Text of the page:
Prefer doing things your own way? If you want more control over your super investments, an SMSF offers the flexibility to make your own investment decisions and manage the fund yourself. 


But SMSFs aren’t right for everyone. They’re a lot more complicated than other types of super funds, and you need to make sure the benefits outweigh the additional obligations and risks. 


What is an SMSF?

A self-managed super fund (SMSF) is a fund that you set up and manage yourself. You can have up to six members in your fund, and every member is usually required to be a trustee of the fund.


The members, as trustees, are responsible for making all the investment decisions and ensuring the fund complies with all the various reporting and compliance rules. 


Even though there’s more flexibility about the types of investments you can have in an SMSF compared to other types of super funds, the assets within the fund must be held only to provide for members in their retirement. This is known as the sole purpose test.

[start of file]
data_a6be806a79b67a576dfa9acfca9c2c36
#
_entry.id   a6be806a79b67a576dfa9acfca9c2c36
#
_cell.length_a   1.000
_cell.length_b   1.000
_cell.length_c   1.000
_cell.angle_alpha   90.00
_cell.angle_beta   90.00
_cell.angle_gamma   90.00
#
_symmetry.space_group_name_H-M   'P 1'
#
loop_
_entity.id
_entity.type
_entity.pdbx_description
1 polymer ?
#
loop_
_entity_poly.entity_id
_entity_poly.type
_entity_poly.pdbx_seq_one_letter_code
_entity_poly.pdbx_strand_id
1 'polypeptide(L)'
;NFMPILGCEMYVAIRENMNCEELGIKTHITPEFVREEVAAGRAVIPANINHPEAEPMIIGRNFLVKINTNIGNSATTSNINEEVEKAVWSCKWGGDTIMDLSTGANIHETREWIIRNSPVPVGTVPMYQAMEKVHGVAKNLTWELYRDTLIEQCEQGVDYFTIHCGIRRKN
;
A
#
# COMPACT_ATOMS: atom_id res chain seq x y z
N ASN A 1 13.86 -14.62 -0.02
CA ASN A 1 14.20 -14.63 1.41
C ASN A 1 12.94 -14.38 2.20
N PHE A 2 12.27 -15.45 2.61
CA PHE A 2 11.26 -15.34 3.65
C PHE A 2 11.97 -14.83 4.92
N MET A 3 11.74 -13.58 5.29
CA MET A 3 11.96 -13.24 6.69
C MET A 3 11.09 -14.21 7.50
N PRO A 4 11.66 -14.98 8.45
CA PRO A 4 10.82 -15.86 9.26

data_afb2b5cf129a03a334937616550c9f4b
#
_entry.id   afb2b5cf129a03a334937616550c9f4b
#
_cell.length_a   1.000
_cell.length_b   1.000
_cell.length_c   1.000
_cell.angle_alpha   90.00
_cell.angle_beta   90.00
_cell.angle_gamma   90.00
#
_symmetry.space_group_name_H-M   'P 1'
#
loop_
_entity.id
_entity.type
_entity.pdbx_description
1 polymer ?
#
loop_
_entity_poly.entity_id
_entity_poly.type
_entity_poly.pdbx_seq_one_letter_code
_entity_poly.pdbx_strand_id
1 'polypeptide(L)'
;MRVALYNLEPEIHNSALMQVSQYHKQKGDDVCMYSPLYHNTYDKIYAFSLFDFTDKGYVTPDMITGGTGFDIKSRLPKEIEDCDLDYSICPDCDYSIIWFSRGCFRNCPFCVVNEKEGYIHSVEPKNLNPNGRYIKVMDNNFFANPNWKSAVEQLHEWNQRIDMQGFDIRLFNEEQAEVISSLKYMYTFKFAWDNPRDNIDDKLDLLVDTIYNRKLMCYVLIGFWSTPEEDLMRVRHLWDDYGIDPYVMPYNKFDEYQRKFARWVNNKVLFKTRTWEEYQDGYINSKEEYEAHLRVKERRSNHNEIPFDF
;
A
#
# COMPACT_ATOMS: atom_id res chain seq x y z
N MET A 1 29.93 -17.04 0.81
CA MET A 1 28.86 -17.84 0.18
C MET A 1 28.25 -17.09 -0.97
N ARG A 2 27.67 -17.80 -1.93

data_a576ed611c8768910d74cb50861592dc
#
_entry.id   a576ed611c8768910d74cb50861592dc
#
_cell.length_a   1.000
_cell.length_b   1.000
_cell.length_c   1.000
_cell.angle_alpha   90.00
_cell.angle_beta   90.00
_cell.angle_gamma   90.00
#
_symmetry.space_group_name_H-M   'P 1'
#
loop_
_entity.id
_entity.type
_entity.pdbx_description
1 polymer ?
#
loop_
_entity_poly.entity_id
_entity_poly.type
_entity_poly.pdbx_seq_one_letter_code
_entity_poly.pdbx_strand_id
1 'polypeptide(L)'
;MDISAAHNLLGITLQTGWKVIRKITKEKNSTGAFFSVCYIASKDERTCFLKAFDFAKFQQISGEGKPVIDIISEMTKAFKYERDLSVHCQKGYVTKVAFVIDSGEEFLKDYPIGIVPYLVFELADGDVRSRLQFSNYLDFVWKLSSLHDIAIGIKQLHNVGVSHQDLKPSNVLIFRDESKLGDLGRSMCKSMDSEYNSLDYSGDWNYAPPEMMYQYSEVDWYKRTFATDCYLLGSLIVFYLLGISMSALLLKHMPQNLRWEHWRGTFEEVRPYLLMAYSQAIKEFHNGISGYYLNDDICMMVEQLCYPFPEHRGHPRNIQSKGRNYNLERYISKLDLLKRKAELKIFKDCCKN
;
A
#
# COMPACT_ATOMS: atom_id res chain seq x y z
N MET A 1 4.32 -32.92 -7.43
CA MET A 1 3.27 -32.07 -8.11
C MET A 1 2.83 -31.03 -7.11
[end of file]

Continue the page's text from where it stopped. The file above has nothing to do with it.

SMSFs have become increasingly popular in Australia. According to ATO data, there were 1.1 million SMSF members in Australia in June 2022.


Just like every other type of super fund, members of an SMSFs have to reach their preservation age or meet another condition of release to access their super. 

What other types of super funds are there?

In addition to SMSFs, there are four other main types of super funds available in Australia:

  1. Retail super funds. Designed to cater for a broad range of people, with a wide range of investment options and styles to choose from.
  2. Industry super fund. Run as profit-for-member funds, generally with low fees and a limited selection of investment options to choose from.
  3. Public sector fund. May be restricted to people working in the public sector as government employees (although some are open to everyone).